The last year in audio has been more about going wireless than anything else. Established brand names and newer players, have all been focussed on tweaking their technology to help you find the just right signature for your preference. Let’s jump straight into the best wired IEMs of 2018.
The last year in audio has been more about going wireless than anything else. We have a brand new ‘True Wireless’ category in this year’s Zero1 for those looking to ditch wires in all forms when it comes to IEMs. However, there’s a certain allure with wired earphones that is hard to ignore. In a direct comparison, it is hard to deny the edge that wired IEMs hold over their wireless counterparts.
Established brand names and newer players, have all been focussed on tweaking their technology to help you find the just right signature for your preference. Some are bringing more than a couple of drivers in a compact form factor at an affordable price, whereas others try to bring technologies usually reserved for over-ear headphones. Let’s jump straight into the best wired IEMs of 2018.
Campfire Audio is not a new name to the world of quality, boutique audio devices. So when the Atlas made its way into our test labs for this year’s Zero1 awards, we were excited. Sporting signature CA technology like the ADLC diaphragm, the Atlas hosts a pair of 10mm dynamic drivers. These drivers are packed inside a stainless steel enclosure that looks like something right out of a cyberpunk movie. With Beryllium / Copper MMCX connections on the Silver Litz cable, Campfire Audio quite evidently avoids all shortcuts to success with the Atlas.
The sound of the Campfire Audio Atlas is beyond anything we’ve experienced so far with wired IEMs. There’s a certain fullness to the overall sound that makes every type of music come alive. The driving force of the Atlas is its bass, with just the right amount of punch that eases you into the lows without sounding harsh. The mids on it are a thing of beauty, driving tracks like Adele’s Hello with a powerful finesse that just puts it a league ahead of its competition.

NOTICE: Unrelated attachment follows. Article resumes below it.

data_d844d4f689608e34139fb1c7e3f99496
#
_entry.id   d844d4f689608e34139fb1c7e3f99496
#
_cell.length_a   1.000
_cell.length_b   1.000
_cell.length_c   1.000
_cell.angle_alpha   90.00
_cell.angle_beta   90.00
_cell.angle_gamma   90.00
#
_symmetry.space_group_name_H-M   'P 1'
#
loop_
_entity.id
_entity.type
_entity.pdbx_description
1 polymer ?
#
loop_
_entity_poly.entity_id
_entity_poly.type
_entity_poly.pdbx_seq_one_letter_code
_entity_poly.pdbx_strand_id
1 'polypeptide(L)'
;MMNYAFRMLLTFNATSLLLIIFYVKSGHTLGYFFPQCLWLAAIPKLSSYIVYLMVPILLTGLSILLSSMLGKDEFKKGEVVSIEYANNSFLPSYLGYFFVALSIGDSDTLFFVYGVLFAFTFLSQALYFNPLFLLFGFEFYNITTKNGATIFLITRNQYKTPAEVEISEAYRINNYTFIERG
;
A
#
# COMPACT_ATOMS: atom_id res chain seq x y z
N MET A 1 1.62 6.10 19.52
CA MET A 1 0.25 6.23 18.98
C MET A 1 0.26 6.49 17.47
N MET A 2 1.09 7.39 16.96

If we were to forcefully pry apart some minor chinks in the Atlas’ stainless steel armour of audio, it would be in the highs where there’s a tad bit too much brightness, but it still handles tracks with significant high-end density better than most other wired IEMs we’ve heard. The detailing and soundstaging on the Atlas is also par excellence, with tried and tested tracks like Hotel California revealing new musical information at its behest, and Bjork’s vocals on Hunter flowing smoothly through a precise cornucopia of instruments. The Atlas bags this year’s victory.
With the entrance of Audeze in the portable IEM market, we expected the iSine 10 and 20 lineups to continue. However, Audeze decided to release a flagship IEM, the LCDi4, that features some technology that goes into the full-sized LCD4. This does give the i4 a higher level of performance than last year’s iSine, but it falls short of the Atlas on a couple of counts.
First, it is quite a chore to wear these units. Featuring a wider than usual trunk, which causes discomfort after a short period of usage. Additionally, due to the elongated trunk, the driver units stick out at a distance from your ear, with nearly no isolation. In the audio department, the LCDi4 is quite close to what we would call a neutral signature.
However, the sound was a little too laid back, lacking the oomph necessary on several tracks. A lot of people might actually prefer this over the Atlas if they’re sticklers for a flat sound and being able to configure their own signature, with the help of external DSPs and EQs. However, for us, that requirement acts against the i4’s case.
Coming in behind the Winner and the Runner-up, the FiiO FH5 definitely takes the cake in terms of pricing. Sporting a quad driver configuration with a 10mm dynamic driver for the lows, a single larger mid-range BA for the mids and a dual driver for the lower and upper treble, the FH5’s proficiency in audio shows through in its capable performance across the spectrum.
At its price point, the build quality, options in tips and the connectors available are at par with some of the uber expensive IEMs that have made it into our hands. Definitely a good choice for entering the world of high-end audio with IEMs.
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